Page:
Bruce Brodoff Communications
Bruce Brodoff Communications
November, 2001: The Smell; I'll Never Forget It
By Bruce Brodoff

It's been seven weeks since the Twin Towers were destroyed, and there are signs that the City is beginning to recover. The "frozen zone" around the site continues to shrink, opening more streets to pedestrians and vehicles. Shuttered subway stations and businesses are beginning to reopen, the hotel and restaurant industry is picking up, the financial markets are operating, the Yankees are once again in the middle of a fall classic, and the Indian summer is bringing out the strollers and outdoor enthusiasts. It is now sometimes possible to forget what happened on that awful day.

And then the smell hits you.

It is an odor so strong, so repulsive, and so frightening even after seven weeks -- that it defies description.

I've heard the smell described as "burning Coke cans", "burning tires" and "burning wire," but these descriptions just don't do justice to the stench and what it represents.

To me, the odor rising from the destruction smells like the physical manifestation of EVIL. I feel like I'm inhaling the very essence of the Devil itself with each breath.

The stench is almost visible, and I don't mean because you can still see smoke rising from the crater.

It is "visible" down in the subway, as your morning train approaches downtown. Sitting on the train, another groggy commute, lost in your thoughts or nodding off. Then it hits, like a punch in the face, reminding you that these are no longer routine mornings. There is a near unanimous reaction among fellow straphangers: The recoiling noses, the reaching for tissues or handkerchiefs, the solemn internal thoughts.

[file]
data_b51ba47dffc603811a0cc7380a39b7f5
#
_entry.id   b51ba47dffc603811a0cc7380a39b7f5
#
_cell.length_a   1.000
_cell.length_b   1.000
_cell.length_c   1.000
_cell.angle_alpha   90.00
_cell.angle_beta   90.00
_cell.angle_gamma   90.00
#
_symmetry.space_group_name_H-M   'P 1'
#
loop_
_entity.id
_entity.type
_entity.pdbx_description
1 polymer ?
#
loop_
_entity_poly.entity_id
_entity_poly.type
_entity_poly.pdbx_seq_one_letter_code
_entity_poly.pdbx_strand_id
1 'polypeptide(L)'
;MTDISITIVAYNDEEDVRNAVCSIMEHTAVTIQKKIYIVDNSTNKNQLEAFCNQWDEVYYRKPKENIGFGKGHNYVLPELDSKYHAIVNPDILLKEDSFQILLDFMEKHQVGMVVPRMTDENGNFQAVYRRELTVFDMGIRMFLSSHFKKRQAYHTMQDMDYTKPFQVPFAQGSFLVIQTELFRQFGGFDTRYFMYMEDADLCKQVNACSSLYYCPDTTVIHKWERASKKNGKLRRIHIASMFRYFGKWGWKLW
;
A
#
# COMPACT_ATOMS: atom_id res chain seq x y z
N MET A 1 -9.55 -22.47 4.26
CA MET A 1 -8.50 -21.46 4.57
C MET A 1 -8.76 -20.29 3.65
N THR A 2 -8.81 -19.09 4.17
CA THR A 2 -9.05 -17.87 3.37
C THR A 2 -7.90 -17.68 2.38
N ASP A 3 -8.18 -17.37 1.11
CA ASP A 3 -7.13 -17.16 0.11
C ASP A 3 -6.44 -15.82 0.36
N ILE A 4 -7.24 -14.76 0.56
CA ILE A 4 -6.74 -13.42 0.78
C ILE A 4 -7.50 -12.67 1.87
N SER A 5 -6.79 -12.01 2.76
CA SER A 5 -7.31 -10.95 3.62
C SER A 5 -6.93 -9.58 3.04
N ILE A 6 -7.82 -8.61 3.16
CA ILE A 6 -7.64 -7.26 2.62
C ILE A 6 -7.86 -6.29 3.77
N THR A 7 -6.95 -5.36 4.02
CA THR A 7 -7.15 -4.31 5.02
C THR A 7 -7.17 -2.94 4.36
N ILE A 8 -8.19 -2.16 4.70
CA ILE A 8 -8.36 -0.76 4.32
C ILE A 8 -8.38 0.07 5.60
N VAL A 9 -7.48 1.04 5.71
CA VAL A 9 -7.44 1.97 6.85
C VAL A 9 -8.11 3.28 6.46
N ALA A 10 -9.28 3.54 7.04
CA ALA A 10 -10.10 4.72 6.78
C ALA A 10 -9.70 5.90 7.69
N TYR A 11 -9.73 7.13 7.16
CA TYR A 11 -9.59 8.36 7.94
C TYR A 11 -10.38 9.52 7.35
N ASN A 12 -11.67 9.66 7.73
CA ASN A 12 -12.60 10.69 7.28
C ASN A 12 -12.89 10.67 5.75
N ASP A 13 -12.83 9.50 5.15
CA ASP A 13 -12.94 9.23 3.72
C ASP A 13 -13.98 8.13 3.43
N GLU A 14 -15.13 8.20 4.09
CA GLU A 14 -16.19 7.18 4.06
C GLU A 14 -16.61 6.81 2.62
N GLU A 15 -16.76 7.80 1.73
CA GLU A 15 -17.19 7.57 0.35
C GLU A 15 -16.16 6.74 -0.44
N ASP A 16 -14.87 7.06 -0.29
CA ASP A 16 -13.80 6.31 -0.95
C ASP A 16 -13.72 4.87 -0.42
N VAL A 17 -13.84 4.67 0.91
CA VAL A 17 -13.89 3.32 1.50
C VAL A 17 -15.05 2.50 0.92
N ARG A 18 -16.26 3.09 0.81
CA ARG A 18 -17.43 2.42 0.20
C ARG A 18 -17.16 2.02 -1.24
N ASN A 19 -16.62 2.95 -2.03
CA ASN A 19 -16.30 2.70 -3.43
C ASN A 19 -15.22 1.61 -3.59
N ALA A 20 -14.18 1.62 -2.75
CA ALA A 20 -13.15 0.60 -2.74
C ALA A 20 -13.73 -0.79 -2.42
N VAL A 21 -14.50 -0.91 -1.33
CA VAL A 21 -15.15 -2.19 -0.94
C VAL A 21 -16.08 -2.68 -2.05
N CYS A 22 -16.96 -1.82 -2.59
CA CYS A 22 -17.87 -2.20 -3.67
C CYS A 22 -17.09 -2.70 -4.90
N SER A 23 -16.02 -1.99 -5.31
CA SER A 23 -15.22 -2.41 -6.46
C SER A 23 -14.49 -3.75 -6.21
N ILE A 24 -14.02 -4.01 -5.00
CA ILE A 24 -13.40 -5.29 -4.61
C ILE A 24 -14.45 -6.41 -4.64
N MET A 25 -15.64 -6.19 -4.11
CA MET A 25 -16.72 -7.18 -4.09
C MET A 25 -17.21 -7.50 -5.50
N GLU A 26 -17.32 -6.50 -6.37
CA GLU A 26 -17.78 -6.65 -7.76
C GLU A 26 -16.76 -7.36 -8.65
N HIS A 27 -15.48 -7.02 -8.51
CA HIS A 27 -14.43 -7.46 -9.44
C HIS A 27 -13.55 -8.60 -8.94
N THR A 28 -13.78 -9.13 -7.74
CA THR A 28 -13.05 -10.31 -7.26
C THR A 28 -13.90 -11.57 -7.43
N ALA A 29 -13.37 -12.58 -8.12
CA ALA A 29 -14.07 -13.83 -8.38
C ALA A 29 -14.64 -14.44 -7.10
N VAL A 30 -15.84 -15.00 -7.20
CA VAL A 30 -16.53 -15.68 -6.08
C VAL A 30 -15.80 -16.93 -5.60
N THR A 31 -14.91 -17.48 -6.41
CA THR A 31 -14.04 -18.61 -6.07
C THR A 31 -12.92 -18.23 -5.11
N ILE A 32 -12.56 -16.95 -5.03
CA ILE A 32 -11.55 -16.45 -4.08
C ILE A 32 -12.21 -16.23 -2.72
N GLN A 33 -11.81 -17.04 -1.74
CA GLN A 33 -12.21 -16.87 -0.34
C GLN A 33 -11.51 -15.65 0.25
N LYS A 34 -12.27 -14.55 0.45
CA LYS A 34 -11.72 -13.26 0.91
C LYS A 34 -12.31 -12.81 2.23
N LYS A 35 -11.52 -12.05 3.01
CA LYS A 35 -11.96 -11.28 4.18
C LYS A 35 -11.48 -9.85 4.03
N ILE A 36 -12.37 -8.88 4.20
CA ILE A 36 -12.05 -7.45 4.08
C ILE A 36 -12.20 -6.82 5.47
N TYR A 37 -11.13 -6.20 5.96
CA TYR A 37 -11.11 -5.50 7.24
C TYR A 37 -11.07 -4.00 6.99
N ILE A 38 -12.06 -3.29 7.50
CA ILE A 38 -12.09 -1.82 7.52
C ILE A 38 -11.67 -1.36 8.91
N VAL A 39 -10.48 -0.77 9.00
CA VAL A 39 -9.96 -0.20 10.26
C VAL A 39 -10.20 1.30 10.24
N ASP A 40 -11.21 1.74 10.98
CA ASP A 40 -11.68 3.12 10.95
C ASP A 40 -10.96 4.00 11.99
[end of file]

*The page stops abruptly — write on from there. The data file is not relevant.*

It is "visible" during office meetings, or during lunch or dinner, or when taking a walk or working out, when the wind shifts and once again sends smoke your way. No matter what you are doing, the smell stops you in your tracks and puts one overpowering thought back into your head: "Oh my god, the Twin Towers were destroyed."

I find that it is most "visible" when it is pitch black outside, when I am awakened in the middle of the night by a good whiff of the smoke that has been carried by the breeze blowing off the harbor. As I lay half-asleep, my eyes closed, the acrid smell irritating my throat and lungs, I feel as though I can "see" the evil forces that perpetrated this attack.

The odor is a constant, monstrous presence, tangible evidence of the dark side, a real-life bogeyman that is not just under the bed but all around you, 24/7.

I'm hoping that the odor will finally disappear once the fires under the rubble are extinguished and the site is cleared.

But I fear that even after the last traces of the former World Trade Center are removed, even after the new buildings and parks and memorials are built, after this horrible day is as firmly implanted in the history books and as long ago as Pearl Harbor is, that this odor will still linger.

Maybe not as a permanent presence, but one that rears its ugly head at the most unsuspecting moments, disrupting business meetings, picnics and concerts, shopping sprees and commutes home, forever reminding all of what happened that day and what was lost.

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